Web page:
Media Release | June 22, 2009
UBC journalism students find sensitive US Homeland Security data in Ghana: Watch their global e-waste investigation June 23 on PBS
A team of UBC journalism students investigating e-waste in three countries for an international reporting course uncovered a previously unknown US security breach in a country listed as one of the top 10 sources of cybercrime globally.
The students purchased hard drives in an open-air market in Ghana for $40 (Cdn) that turned out to contain sensitive information about multimillion-dollar defence contracts between the Pentagon, Department of Homeland Security and Northrop Grumman, one of the largest military contractors in the U.S.
“We had the drives analysed after leaving Ghana and were surprised at what we found,” says UBC Associate Professor Peter Klein, an Emmy Award-winning former 60 Minutes producer, who teaches the course. Ghana is listed by the US State Department as one of the top sources of cybercrime worldwide.
Editors: The students’ documentary Ghana: Digital Dumping Ground airs June 23 on PBS’ Frontline/World’s season finale (http://www.pbs.org/frontlineworld/stories/ghana804/). Interviews: Prof. Klein (available at 917.693.1149 after 1:30 p.m. PST) and student Blake Sifton (contact via UBC Public Affairs).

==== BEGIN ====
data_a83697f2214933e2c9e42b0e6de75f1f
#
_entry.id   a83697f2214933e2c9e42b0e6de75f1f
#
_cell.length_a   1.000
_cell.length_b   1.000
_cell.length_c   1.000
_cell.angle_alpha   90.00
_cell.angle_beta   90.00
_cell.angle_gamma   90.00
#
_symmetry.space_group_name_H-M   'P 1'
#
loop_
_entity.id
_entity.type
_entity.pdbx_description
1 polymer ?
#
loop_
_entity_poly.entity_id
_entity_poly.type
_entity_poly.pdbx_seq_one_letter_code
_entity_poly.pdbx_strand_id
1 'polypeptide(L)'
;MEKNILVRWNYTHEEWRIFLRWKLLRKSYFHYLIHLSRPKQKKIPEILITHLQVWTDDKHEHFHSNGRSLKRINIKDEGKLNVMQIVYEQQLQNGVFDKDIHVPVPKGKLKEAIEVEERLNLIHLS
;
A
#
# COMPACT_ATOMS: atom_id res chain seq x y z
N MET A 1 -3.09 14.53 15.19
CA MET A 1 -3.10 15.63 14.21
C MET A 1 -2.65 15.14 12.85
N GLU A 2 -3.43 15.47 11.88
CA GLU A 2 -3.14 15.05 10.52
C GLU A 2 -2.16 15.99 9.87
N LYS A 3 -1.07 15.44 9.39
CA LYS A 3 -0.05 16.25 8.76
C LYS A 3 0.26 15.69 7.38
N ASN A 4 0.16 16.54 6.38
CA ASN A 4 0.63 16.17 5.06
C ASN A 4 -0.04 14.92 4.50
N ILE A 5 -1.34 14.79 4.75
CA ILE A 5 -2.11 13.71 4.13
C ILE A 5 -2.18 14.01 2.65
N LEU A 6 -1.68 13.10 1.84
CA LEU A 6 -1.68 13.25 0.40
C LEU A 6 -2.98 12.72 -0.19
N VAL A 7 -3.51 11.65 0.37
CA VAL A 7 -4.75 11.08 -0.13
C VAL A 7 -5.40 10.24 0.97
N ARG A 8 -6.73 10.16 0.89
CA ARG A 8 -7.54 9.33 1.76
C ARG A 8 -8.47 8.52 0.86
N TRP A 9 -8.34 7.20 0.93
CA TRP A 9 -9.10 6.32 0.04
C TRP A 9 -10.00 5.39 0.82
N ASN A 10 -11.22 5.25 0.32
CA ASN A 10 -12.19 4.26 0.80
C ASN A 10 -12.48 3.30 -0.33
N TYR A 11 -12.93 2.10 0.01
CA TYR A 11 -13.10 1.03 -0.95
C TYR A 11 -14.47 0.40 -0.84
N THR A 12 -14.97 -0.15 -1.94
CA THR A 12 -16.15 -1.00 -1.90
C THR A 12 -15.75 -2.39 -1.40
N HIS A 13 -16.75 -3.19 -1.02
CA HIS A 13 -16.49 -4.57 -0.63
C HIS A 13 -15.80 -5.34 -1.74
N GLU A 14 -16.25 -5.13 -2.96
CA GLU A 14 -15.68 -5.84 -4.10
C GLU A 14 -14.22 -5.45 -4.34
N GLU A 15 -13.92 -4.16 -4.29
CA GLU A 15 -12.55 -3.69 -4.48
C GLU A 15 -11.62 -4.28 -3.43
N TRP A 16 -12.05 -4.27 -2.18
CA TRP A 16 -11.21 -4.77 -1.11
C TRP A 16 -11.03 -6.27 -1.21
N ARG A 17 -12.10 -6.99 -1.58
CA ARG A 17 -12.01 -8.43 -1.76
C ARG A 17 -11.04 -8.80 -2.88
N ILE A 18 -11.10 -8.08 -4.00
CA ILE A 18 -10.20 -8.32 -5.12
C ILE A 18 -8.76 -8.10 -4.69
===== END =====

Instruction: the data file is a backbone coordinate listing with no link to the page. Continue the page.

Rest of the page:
According to the students’ investigation, the FBI is concerned that companies such as Northrop Grumman may believe that their drives are wiped clean by software before being recycled. Northrop Grumman has acknowledged it is looking into how its hardware and data ended up in Ghana.
“The reason the students discovered this security breach is that they took the time to go see for themselves what’s going on, without pre-conceived ideas of the story, and they did some amazing enterprise reporting,” says Klein, adding that students found credit card numbers and family photos on other hard drives.
Klein, one of three instructors teaching the course (including Canwest Global Visiting Professor Sarah Carter, CBS News Johannesburg Bureau Chief and Adjunct Professor Dan McKinney), says that a “parachute journalist” would not have found this story.
Ghana: Digital Dumping Ground is a pilot student production resulting from a $1-million donation by Vancouver venture philanthropist Alison Lawton of Mindset Innovation to UBC’s Graduate School of Journalism. Her gift launched Canada’s first International Reporting course to send journalism students abroad to cover important and under-reported issues. The gift will enable 10 students each year to travel and produce international journalism for major media outlets focusing on broadcast and online content.
Learn about UBC’s Graduate School of Journalism at: journalism.ubc.ca
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